It could also work well under the Circle Reverse layer. The Circle Reverse movement is very effective but, again, taught in Layer 7 as a reaction to a failure. I think that teaching it also as an intentional move with the addition of the flip/screen would be invaluable. In short, it is another type of ball screen that makes it difficult for the defense to hedge, trap, or switch.

        1. Blue says:

          Mike: I wanna see if I understand you correctly, what you’re talking about is making a failed attempt at north/south drive on purpose, then passing to your closest teammate who will circle reverse and then screen your teammate’s defender immediately, and perhaps combine that with a seal and roll to the hoop or a fill out? Seems like a good idea

          1. Mike says:

            Blue: Correct!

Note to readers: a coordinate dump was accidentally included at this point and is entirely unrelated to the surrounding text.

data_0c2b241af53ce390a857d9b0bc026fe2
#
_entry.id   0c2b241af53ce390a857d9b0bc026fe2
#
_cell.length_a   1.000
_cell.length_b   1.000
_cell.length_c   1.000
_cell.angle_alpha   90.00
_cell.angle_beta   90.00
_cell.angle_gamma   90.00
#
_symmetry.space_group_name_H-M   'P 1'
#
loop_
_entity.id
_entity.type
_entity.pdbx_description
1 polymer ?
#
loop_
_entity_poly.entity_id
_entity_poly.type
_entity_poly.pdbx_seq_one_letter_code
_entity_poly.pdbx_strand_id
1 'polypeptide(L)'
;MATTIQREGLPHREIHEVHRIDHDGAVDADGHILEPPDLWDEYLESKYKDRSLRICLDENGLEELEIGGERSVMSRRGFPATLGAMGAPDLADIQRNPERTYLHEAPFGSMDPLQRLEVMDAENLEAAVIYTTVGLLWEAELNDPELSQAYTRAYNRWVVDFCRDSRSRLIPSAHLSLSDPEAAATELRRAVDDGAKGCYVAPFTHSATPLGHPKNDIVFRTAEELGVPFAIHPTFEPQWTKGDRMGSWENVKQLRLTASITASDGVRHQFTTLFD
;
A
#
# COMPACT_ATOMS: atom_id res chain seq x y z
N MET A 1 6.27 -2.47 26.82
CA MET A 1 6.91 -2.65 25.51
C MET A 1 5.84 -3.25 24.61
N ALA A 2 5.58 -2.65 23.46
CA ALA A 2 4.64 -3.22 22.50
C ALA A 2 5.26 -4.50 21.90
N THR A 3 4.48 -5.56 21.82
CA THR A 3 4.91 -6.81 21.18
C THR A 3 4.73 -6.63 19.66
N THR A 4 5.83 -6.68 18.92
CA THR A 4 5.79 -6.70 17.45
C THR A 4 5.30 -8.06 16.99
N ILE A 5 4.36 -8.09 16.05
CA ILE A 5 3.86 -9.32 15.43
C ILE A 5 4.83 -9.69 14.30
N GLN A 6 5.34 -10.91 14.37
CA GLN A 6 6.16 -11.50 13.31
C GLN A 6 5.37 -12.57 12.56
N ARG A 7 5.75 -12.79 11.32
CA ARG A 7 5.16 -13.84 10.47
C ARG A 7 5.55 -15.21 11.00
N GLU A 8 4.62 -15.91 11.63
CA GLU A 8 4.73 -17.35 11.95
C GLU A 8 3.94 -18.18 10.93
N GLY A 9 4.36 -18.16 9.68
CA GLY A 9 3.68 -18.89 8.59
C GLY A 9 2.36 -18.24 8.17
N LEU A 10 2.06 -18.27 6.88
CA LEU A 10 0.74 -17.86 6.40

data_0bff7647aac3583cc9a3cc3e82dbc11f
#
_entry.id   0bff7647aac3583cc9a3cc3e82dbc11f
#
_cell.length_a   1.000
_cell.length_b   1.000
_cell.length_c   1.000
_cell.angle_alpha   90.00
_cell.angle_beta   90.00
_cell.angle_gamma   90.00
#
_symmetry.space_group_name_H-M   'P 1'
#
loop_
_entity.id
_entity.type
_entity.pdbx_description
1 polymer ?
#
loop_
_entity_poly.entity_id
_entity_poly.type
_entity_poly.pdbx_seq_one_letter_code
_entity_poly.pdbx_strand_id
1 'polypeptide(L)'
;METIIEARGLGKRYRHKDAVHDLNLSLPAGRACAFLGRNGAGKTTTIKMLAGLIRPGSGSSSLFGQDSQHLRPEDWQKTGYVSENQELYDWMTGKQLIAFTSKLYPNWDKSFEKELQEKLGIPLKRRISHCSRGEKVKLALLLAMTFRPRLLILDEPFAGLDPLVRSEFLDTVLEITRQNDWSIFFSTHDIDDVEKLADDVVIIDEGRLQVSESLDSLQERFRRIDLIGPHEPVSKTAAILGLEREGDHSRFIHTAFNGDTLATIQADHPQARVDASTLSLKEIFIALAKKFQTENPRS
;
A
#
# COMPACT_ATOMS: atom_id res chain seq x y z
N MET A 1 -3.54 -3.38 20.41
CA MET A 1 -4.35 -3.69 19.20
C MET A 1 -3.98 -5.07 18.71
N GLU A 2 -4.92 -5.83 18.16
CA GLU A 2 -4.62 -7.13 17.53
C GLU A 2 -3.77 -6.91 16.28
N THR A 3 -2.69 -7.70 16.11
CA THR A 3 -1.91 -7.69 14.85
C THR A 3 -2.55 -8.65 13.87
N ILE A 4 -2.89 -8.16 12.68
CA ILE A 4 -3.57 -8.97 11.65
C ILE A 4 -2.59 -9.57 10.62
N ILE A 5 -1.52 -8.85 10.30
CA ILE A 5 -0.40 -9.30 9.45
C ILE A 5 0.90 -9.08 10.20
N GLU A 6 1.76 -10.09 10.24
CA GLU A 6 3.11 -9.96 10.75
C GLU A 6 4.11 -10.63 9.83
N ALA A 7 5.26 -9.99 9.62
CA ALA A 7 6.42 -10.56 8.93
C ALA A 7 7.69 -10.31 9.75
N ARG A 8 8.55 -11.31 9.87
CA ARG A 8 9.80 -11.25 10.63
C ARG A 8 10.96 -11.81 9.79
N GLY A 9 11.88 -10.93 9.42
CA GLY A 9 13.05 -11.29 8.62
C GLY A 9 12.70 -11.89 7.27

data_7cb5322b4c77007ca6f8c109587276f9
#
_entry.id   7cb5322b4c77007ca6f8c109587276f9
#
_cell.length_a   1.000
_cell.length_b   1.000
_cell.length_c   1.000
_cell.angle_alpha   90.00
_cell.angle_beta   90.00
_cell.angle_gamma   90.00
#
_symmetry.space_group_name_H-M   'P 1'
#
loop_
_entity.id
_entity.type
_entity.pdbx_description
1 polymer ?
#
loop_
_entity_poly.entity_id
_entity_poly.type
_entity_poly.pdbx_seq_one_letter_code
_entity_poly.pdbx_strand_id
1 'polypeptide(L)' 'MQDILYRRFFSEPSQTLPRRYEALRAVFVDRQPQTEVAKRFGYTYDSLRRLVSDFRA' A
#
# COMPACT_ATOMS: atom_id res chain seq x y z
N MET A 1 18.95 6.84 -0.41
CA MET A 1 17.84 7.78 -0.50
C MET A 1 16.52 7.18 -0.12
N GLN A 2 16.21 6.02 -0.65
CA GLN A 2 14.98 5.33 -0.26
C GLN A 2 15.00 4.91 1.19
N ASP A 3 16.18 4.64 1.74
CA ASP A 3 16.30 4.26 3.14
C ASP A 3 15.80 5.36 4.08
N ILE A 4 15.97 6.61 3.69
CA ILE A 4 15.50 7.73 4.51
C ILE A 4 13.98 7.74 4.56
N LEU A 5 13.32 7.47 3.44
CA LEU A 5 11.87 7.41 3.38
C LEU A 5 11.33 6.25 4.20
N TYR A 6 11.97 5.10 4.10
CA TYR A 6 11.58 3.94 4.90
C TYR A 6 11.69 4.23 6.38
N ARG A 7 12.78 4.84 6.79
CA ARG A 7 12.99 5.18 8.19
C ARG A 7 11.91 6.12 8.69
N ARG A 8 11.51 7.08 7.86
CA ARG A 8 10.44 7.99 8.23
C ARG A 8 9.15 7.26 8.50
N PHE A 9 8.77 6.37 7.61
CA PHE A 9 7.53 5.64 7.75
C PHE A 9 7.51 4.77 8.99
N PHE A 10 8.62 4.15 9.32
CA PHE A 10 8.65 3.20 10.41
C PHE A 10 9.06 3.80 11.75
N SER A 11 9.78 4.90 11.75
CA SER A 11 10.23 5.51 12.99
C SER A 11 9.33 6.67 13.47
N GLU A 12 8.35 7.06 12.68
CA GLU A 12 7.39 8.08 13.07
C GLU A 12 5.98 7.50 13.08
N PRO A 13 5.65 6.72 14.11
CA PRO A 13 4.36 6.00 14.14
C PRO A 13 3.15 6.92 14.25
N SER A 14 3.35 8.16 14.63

A failed attempt at north/south penetration occurs when the ballhandler has been “flattened out” in an east/west direction. Rick refers to this as a “wide U” instead of a sharp “V” to the basket. So “intentionally” dribbling at your closest (right or left) teammate’s defender will determine just how flat the east/west direction becomes. The dribble speed needs to be quick and the ballhandler should be prepared to jumpstop as he approaches the receiver’s defender in order to set a solid, wide screen. The receiver still starts in a circle movement but then reverses direction to receive the flip pass and screen. If you review the Layer 7 footage you will notice that everytime the ballhandler flips the ball to the receiver he “sidesteps” out of the path of the receiver’s defender. This could be an opportunity to jumpstop in the path and set a screen.